Workmen’s Circle Trip to Poland

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Ann HeadshotA Message From Our Executive Director, Ann Toback
Since our founding, the Workmen’s Circle has been committed to preserving, commemorating, and growing our many connections to our rich Yiddishkayt heritage and traditions.  Today, our cultural and activist yerushe (inheritance) couldn’t be more important to us, as we face so many challenges in our world, and so many opportunities to learn from our past.

The Workmen’s Circle community has also been committed to preserving the legacy and memory of the millions who were lost to us in the holocaust, and we were one of the first organizations to commemorate the holocaust, and from the 1940’s we have annually gathered to commemorate the heroism and sacrifice of the Warsaw Ghetto Partisans. 

In 2018 the Workmen’s Circle is sponsoring a very special trip to Poland to experience our Jewish legacy of Resistance, Resilience, Commemoration and Culture as we connect to over a thousand years of history and Yiddishkayt.

As part of our trip, the Workmen’s Circle group will bear witness to history and the extraordinary resistance of the Warsaw Ghetto Partisans as we participate in the commemoration of the 75th Anniversary of the Warsaw Ghetto Uprising at historic sites of the Warsaw Ghetto.

Designed to take participants on a deep dive into the thousand-year history of Jewish community in Poland, our curated journey will include connections to our high cultural tradition of art, literature, music, and theater, and will bring us to the heart of the vibrant Jewish life in pre-twentieth century Poland, as well as commemorating together the terrible losses of the Holocaust.  It will truly be a once-in-a-lifetime experience for participants, and I hope you will consider joining us in April!

Dr. Michael C. Steinlauf will join the Workmen’s Circle’s Jewish Journey to Poland as Scholar-in-Residence!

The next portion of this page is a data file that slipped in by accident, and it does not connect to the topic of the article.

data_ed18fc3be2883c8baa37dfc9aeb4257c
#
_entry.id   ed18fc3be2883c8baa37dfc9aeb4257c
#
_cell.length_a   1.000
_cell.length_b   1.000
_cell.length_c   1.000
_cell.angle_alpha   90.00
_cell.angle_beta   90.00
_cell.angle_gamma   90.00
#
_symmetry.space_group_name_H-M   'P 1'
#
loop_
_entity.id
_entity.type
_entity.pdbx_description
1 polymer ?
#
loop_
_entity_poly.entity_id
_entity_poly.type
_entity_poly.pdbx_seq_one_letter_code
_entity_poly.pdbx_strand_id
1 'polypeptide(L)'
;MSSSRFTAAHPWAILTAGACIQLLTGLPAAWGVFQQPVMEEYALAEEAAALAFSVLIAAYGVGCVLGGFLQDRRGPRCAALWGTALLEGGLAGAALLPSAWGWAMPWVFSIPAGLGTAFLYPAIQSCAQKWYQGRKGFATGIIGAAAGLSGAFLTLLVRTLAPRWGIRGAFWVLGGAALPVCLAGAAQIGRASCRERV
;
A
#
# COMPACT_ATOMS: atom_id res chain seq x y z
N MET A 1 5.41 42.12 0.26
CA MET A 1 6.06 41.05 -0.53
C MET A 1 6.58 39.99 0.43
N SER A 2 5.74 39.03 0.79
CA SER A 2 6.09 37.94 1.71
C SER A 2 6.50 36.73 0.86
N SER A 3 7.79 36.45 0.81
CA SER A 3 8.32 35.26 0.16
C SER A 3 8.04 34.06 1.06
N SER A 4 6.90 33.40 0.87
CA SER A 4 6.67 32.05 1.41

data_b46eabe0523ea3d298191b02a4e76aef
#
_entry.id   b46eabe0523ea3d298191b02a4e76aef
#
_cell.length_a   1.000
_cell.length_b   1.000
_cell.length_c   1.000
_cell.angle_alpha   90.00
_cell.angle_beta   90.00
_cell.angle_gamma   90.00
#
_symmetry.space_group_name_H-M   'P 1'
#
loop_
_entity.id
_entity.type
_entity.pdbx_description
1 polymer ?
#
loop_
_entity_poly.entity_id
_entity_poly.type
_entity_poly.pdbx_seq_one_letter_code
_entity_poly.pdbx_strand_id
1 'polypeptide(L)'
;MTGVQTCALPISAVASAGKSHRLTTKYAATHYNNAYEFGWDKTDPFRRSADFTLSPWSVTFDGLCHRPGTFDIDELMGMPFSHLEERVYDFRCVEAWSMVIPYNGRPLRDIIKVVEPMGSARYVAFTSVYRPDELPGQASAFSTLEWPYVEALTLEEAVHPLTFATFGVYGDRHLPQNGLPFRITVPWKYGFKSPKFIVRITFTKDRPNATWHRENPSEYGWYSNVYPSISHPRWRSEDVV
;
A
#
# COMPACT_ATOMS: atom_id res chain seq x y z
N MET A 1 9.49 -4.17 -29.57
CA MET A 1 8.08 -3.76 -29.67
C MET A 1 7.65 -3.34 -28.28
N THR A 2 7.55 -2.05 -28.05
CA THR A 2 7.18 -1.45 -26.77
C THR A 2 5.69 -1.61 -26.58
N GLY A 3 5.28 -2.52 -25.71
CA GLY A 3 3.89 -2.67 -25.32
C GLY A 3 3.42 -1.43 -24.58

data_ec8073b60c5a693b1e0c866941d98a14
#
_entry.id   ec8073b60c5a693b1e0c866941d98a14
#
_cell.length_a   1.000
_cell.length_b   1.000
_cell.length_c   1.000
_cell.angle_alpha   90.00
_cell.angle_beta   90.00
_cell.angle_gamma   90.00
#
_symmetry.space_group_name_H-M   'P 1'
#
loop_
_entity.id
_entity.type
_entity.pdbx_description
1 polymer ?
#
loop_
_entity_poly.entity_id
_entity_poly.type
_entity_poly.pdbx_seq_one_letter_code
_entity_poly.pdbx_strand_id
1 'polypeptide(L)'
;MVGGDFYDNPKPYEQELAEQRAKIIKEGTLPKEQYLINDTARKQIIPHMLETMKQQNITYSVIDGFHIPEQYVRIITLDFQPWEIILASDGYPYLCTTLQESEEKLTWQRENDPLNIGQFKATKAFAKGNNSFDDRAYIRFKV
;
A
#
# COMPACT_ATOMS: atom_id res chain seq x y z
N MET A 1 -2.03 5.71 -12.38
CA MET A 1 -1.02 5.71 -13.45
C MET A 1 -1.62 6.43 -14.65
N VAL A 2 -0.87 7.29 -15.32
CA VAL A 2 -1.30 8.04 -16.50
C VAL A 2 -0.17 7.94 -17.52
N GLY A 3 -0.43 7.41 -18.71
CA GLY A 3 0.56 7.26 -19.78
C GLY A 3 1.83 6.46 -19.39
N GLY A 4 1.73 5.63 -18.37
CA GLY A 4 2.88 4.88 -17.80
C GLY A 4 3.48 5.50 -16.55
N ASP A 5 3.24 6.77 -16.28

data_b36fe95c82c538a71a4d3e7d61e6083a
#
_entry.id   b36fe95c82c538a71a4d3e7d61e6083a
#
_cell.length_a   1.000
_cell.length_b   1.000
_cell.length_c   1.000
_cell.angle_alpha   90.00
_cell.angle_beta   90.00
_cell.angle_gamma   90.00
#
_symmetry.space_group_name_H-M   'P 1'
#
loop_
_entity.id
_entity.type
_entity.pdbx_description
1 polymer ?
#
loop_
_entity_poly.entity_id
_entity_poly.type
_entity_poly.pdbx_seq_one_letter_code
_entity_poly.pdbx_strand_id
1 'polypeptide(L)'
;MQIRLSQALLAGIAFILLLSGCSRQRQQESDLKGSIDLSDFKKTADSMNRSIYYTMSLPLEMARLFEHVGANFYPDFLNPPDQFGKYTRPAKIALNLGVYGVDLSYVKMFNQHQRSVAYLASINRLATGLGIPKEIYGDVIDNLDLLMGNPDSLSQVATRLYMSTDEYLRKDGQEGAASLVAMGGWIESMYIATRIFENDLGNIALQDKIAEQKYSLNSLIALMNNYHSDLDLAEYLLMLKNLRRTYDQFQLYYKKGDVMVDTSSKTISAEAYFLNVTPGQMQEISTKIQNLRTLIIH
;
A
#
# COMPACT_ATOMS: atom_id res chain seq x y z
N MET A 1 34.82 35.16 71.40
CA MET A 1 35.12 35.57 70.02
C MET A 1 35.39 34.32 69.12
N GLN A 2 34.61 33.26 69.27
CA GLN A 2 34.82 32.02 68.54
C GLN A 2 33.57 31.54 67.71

Ready to reserve your spot? Make your deposit today!
Pricing Information is available on the registration page

Itinerary Highlights

We have developed a rich and ambitious itinerary for this trip to Poland.   In order for us to cover so much history and cultural heritage in ten days, this will be a strenuous trip for the participants, requiring extensive walking (much of what we are doing is walking tours) at an energetic pace, including on uneven, unpaved, and rugged terrain.   Participants should be active and prepared to keep pace with, and positively engage within our traveling community.

Day 1, April 16
Welcome to Jewish Poland!
Arrival in Warsaw
After a program orientation, we will start with a walking tour of Warsaw’s Old Town, with its 15th century Jewish routes, a stroll down the Royal Route, to the University and Pilsudski Square
Estimated 5 km of moderate walking

Day 2, April 17
Warsaw: The Lost and Found Worlds of Jewish Varshe/Warsaw, Part I

Exploring Jewish Warsaw, past and present, including visits to:
Warsaw’s Jewish Cemetery, The Jewish Cemetery on Okopowa Street, the Nozyk Synagogue, Grzybowski Square, Peretz and Krochmalna Streets, the Umschlagplatz and Route of Struggle and Martyrdom, Mila 18, the Zygielbojm Monument, the Warsaw Ghetto Heroes Monument and the Museum Plaza, and Emanuel Ringelblum Jewish Historical Institute.